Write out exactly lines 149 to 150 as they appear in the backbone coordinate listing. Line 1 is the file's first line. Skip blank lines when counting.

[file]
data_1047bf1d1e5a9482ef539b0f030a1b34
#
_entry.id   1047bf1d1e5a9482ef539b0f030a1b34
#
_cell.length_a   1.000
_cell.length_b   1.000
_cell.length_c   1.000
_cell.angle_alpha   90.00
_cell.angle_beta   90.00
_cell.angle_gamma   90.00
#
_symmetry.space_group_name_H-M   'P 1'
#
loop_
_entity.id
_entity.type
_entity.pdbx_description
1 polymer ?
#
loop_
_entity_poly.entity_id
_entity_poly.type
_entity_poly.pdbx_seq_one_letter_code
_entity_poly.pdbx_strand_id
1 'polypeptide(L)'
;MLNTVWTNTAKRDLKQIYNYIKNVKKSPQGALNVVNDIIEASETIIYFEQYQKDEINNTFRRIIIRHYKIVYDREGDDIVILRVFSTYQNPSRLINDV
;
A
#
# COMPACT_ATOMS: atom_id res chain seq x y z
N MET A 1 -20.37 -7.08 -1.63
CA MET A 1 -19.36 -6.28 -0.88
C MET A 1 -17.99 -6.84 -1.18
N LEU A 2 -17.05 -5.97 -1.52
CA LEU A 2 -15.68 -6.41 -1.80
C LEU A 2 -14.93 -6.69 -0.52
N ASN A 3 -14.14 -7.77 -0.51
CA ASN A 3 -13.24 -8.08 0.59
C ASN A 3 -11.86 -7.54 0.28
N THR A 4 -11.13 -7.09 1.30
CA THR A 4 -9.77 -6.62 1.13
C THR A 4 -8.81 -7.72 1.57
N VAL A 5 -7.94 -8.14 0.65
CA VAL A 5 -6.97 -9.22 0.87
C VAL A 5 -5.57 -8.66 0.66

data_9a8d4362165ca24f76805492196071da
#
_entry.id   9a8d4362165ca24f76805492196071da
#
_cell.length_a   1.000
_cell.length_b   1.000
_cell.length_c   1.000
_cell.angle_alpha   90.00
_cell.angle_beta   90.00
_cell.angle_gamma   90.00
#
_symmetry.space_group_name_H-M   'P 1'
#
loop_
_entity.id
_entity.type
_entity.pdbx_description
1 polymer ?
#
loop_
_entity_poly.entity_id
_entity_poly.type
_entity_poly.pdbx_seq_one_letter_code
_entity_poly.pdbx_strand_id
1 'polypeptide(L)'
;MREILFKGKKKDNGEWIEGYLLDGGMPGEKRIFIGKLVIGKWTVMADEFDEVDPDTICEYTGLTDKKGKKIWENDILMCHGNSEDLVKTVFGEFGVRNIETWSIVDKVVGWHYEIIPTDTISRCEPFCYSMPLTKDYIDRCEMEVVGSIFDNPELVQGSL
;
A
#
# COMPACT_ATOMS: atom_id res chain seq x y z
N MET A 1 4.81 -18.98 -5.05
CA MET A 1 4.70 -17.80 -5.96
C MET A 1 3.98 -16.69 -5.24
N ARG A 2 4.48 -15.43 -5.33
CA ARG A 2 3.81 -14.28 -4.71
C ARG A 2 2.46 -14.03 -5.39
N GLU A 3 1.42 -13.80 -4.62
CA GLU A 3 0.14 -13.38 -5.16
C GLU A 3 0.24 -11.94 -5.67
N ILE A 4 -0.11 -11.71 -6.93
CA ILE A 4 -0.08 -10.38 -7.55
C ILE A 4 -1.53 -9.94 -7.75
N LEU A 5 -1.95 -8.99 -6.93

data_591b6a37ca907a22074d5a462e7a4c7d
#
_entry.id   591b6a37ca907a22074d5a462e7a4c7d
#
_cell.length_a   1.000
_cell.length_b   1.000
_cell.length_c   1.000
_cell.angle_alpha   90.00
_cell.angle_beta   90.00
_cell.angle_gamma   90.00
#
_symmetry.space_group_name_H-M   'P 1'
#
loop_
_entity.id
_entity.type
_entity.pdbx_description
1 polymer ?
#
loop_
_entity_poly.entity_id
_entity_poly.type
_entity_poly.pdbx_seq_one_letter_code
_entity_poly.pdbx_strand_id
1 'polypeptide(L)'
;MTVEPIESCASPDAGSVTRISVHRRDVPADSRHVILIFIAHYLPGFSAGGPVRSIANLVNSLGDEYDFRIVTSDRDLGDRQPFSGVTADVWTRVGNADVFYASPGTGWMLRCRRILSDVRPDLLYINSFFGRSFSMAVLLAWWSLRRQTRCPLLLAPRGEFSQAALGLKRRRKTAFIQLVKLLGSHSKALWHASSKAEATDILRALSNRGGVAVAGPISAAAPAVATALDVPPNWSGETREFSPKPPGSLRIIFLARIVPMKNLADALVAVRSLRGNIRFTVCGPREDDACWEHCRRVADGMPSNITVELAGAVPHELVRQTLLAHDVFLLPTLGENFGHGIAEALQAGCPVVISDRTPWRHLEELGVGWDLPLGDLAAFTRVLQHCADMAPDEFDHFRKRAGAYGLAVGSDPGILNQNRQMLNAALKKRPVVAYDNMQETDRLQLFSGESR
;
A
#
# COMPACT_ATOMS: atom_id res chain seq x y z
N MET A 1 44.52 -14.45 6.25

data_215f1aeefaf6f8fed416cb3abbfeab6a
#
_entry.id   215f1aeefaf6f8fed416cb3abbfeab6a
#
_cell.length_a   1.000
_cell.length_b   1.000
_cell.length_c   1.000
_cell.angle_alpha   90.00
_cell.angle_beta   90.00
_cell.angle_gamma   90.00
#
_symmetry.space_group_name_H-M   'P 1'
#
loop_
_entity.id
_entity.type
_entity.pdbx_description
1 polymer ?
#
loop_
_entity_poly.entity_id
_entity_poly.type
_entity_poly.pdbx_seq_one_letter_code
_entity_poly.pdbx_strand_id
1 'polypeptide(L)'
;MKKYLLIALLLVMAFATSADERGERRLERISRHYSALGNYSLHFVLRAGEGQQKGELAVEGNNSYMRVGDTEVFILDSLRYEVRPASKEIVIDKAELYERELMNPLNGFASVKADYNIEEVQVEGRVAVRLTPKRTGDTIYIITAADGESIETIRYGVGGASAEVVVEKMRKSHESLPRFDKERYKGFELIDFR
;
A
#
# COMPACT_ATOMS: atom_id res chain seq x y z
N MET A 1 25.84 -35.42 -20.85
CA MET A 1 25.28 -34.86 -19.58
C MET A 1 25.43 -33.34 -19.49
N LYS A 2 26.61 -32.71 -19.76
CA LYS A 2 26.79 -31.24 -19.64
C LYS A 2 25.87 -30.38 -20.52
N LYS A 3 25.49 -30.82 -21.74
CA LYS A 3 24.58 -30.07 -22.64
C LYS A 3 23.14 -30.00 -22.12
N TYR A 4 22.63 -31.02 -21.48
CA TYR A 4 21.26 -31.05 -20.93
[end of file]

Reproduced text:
# COMPACT_ATOMS: atom_id res chain seq x y z
N MET A 1 25.84 -35.42 -20.85